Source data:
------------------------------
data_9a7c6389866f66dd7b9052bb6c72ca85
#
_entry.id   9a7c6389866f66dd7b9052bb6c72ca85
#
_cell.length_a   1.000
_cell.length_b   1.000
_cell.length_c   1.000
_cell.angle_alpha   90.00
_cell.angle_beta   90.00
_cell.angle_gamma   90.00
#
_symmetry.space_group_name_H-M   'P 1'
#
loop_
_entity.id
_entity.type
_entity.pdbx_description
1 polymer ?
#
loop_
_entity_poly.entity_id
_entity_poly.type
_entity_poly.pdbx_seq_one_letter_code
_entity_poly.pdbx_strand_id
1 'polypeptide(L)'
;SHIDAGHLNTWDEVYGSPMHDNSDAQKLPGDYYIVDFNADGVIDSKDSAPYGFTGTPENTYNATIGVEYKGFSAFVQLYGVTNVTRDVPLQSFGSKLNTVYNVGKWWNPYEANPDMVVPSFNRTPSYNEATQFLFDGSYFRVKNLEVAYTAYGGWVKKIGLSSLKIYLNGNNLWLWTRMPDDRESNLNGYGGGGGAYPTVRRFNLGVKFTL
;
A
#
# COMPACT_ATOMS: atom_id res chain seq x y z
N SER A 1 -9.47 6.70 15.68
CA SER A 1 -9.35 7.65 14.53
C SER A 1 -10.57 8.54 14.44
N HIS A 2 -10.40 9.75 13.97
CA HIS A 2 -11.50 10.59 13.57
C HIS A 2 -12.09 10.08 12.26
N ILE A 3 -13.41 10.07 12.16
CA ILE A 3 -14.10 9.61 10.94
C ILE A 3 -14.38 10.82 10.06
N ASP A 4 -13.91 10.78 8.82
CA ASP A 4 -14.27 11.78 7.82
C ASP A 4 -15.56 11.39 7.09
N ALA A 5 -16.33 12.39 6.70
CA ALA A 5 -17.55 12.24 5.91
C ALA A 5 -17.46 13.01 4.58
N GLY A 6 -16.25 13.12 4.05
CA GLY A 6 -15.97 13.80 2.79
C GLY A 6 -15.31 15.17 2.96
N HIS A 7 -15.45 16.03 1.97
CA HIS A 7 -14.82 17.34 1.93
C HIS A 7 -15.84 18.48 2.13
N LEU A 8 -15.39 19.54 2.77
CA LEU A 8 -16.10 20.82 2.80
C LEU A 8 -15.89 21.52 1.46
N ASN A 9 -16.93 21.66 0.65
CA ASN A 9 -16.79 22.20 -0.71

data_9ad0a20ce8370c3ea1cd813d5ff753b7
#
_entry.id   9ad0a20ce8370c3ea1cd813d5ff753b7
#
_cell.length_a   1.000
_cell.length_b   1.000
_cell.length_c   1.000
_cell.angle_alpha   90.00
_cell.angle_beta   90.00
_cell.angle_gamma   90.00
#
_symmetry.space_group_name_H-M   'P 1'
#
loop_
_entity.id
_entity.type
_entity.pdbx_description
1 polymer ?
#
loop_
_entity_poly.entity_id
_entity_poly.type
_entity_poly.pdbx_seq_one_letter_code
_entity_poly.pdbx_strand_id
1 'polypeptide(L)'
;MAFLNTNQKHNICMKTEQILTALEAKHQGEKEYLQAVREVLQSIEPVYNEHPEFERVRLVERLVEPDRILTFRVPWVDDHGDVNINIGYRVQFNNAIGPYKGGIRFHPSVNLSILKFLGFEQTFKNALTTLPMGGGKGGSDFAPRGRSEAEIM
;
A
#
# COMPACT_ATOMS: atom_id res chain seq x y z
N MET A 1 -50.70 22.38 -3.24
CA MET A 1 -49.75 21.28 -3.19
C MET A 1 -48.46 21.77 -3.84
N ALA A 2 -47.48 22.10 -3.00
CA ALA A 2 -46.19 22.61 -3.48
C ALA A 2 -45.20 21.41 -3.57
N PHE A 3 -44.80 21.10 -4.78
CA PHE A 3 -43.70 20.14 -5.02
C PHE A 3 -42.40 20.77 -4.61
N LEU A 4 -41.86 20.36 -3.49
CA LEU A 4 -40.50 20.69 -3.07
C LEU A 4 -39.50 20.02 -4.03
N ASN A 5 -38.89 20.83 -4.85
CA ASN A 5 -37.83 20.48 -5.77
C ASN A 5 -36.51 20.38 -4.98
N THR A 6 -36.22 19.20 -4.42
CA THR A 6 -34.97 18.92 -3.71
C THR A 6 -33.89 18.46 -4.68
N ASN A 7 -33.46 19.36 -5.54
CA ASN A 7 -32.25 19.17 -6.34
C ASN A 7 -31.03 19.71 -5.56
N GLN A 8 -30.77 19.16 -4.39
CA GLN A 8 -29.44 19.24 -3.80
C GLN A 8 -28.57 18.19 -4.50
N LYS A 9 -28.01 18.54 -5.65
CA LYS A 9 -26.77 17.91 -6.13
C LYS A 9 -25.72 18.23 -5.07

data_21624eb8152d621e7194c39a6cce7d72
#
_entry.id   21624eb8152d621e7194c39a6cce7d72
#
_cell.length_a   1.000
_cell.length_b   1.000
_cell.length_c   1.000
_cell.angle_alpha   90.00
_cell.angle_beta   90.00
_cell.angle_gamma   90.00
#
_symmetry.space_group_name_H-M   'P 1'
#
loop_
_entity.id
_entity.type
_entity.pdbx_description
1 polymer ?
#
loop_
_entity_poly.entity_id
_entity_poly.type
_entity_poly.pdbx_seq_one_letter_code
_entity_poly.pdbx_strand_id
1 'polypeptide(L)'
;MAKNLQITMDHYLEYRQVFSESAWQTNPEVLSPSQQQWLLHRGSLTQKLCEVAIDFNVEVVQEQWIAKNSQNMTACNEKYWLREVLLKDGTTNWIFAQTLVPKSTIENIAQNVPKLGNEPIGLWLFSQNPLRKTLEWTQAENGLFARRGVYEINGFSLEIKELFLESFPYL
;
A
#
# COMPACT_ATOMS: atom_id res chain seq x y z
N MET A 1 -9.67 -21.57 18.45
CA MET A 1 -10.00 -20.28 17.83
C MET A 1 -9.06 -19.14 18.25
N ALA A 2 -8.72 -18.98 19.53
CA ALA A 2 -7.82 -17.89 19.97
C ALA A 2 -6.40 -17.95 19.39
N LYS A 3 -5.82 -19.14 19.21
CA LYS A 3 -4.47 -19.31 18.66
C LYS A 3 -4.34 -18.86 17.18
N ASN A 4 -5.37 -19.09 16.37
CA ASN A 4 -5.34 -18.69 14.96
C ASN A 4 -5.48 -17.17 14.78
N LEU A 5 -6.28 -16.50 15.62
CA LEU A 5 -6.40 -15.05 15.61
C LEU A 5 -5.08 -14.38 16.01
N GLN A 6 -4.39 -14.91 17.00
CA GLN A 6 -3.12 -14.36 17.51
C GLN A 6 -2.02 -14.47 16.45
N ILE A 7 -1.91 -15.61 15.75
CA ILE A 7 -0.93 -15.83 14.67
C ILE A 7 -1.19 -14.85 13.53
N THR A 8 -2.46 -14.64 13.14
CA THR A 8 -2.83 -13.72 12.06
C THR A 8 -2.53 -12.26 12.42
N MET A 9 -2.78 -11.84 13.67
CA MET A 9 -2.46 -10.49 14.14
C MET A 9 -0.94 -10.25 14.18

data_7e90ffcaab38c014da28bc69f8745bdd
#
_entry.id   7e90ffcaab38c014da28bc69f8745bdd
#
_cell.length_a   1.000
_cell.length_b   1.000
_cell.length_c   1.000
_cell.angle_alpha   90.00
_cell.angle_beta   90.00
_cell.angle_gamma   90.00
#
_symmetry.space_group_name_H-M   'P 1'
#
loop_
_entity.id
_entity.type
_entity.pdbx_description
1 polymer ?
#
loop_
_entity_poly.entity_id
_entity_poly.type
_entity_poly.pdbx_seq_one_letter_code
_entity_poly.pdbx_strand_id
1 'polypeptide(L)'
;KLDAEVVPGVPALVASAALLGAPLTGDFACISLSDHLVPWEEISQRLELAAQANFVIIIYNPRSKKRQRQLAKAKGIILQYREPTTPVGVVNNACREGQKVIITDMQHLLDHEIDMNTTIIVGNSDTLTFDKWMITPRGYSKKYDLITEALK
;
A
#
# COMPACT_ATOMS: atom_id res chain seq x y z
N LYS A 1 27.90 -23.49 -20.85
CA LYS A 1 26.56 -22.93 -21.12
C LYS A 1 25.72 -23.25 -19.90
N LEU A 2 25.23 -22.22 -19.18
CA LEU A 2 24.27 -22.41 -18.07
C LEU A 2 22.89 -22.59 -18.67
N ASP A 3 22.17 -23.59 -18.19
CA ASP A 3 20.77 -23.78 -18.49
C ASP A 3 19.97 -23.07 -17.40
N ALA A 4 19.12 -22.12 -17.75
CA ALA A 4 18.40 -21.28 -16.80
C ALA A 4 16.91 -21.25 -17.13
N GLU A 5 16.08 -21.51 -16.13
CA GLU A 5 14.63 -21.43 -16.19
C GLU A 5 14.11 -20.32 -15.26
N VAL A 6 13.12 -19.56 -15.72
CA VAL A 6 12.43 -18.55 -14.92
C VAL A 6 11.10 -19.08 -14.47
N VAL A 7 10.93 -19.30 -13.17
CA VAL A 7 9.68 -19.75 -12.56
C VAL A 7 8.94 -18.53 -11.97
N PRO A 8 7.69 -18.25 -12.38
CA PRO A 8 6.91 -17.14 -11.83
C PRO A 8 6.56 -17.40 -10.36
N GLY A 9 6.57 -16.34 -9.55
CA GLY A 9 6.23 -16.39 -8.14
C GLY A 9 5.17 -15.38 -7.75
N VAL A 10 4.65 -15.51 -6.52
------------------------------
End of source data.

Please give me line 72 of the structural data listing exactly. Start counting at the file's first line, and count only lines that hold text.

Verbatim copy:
_entity.type